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Clinical Value of Urinary β₂ -Microglobulin in Patients with Urianry Tract Infection.

Journal of the Korean Pediatric Society 1987;30(9):1014-1020.
Published online September 30, 1987.
Clinical Value of Urinary β₂ -Microglobulin in Patients with Urianry Tract Infection.
Nak Uk Sung, Chang Ryul Kim, Jeh Hoon Shin, Woo Gill Lee
Department of Pediatrics, College of Medicine, Han Yang University, Scotti, Korea
요로감염중에서 β₂ -Microglobulin의 임상적 의의
성낙억, 김창렬, 신재훈, 이우길
한양대학교 의과대학 소아과학교실
Urinary tract infection (UTI) in children is relatively common infectious disease and it may be the forerunner of severe renal diseases in adulthood. The site of infection is an important factor in the evaluation of the clinical course, treatment and prognosis of patients with UTI, because patients with bacteriuria of renal origin (pyelonephritis) are probably at risk of developing the renal parenchymal reduction seen in some of these patients. Several methods have been developed to determine the site of UTI, but there was no best reliable single test at present. β₂ -microglobulin ( β₂ -MG) is a low molecular weight protein, which exists in the serum, urine, cerebrospinal fluid, saliva, colostrum and amniotic fluid, etc. It passes the glomerular membrane easily and is normally reabsorbed in proximal renal tubule, where it is catabolized. So urinary β₂ -MG is increased in patients with clinically pyelonephritis indicated severe tubular damage. 24 hour urinary β₂ -MG was measured in 25 patients with UTI and 24 patients (not jnclude known renal diseases, chronic infectious diseases, autoimmune diseases and malignancies) as control. The results obtained were as follows: 1) Mean value of 24 hour uriary β₂ -MG in upper UTI was 806.1 ±325.0 ㎍ , that of lower UTI was 72.2±27.5 ㎍ , and control was 82.5±12.1㎍ There were statistically significant difference between upper and lower UTI or control (p<0.05), but no significant difference between lower UTI and control (p>0.05). 2) 24 hour urianry β₂ -MG value higher than 100㎍ had sensitivity of 71% for indicating upper UTI and lower than 100 ㎍ had specificity of 73% indicating lower UTI. 3) On urinary LDH isoenzyme electrophoresis, upper UTI showed as follows; type 1, 28.2±5.3%: type 2, 25.4±3.8%: type 3, 17.9±1.6%: type 4, 13.8±3.2%: type 5, 15.0±5.7%, and lower UTI showed as follows; type 1, 43.9±2.9%: type 2, 28.6±4.7%: type 3, 11.9±0.7%: type 4, 7.9±2.3%: type 5, 7.8± 1.0%. They revealed that upper UTI had higher value than lower UTI in type 4 and type 5, and lower UTI had higher value than upper UTI in type 1 (p<0.05). 4) Positive rate for CRP was 58% in the upper UTI whereas 20% in the lower UTI, which showed statistically significant difference between two groups (p<0.05). 5) There were no significant difference between upper and lower UTI in 24 hour urinary total LDH, ESR and WBC counts (p>0.05). It is suggested that the measurement of 24 hour urinary β₂ -MG is relatively simple reliable non-invasive method to determine the site of UTI, and if accomplished with urinary LDH isoenzyme electrophoresis and CRP, it may be more helpful in differentiation of upper and lower UTI.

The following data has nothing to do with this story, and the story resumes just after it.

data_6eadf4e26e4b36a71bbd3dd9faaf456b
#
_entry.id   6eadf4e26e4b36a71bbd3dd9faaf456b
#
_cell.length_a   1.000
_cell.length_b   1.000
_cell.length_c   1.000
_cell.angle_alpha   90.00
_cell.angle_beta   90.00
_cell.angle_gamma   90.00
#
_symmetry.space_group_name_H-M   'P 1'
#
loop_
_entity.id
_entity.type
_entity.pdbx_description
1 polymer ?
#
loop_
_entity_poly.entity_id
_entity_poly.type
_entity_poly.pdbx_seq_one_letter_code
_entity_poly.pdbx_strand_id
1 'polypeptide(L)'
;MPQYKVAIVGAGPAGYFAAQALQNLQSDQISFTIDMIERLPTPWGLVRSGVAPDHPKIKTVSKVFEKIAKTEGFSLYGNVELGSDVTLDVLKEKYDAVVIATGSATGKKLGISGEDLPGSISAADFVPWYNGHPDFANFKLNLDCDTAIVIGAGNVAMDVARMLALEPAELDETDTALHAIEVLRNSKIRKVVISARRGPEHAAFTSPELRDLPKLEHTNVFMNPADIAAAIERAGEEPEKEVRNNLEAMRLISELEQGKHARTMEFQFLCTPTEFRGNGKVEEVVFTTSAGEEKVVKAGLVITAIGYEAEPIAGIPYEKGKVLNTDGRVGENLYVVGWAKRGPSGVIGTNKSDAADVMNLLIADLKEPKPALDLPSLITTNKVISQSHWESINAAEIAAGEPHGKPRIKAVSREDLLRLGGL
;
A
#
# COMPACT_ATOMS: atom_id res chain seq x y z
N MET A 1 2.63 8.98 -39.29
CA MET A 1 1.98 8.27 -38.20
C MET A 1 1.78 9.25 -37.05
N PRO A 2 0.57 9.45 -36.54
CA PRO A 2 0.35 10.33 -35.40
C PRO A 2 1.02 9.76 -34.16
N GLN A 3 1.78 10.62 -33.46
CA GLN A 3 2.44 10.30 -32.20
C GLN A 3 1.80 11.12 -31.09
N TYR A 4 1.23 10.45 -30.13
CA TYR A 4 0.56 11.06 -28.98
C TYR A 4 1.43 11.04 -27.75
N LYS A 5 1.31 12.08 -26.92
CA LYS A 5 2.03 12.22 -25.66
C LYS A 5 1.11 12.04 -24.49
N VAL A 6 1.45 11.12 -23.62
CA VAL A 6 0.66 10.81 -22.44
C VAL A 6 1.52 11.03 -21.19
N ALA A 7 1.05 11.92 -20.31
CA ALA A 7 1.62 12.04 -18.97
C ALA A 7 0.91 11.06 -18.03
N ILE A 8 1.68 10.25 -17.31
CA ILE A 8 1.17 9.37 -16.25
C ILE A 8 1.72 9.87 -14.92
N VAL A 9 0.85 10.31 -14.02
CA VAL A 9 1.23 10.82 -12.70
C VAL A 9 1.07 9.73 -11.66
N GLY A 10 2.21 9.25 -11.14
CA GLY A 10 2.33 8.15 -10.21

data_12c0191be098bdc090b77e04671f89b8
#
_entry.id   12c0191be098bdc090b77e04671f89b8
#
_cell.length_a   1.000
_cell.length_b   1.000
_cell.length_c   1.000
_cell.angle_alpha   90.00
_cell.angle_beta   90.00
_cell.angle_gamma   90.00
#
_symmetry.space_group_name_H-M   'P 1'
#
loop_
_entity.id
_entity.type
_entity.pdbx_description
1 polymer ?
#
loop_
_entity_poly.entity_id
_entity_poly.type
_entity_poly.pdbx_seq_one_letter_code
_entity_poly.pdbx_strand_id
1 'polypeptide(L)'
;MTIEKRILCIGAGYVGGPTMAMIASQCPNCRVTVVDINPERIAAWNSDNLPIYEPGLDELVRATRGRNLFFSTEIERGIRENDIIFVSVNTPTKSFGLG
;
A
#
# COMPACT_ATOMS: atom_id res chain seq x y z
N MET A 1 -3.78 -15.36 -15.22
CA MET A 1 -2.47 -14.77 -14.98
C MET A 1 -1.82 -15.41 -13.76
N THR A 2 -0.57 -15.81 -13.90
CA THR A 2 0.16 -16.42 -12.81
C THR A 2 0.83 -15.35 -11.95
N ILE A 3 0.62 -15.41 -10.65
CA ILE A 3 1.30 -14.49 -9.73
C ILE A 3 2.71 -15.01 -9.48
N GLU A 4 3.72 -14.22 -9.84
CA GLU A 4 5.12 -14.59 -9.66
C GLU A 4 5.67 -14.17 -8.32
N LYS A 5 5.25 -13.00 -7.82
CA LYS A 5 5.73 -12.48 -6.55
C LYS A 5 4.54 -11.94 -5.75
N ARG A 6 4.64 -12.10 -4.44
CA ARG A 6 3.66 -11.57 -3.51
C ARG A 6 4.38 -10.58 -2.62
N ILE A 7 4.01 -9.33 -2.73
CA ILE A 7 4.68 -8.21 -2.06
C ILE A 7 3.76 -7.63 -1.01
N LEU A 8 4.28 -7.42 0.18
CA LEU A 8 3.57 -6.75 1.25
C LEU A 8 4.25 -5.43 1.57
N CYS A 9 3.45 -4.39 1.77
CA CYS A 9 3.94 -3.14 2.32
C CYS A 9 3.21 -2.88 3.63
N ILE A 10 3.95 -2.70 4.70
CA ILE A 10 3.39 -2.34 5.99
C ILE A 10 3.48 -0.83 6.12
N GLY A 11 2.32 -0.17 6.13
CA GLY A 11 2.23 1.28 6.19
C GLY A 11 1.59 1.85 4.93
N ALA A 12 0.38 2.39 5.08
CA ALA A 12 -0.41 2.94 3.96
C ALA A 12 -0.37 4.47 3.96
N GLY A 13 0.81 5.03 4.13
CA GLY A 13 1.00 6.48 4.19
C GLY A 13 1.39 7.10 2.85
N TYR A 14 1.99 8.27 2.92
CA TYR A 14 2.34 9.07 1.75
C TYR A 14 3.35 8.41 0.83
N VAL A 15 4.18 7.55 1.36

Key Words: microglobulin, C-reactive protein, Erythrocyte sedimentation rate, Lactic dehydrogenase and its isoenzyme, Upper and lower urinary tract infection, White blood cell counts.

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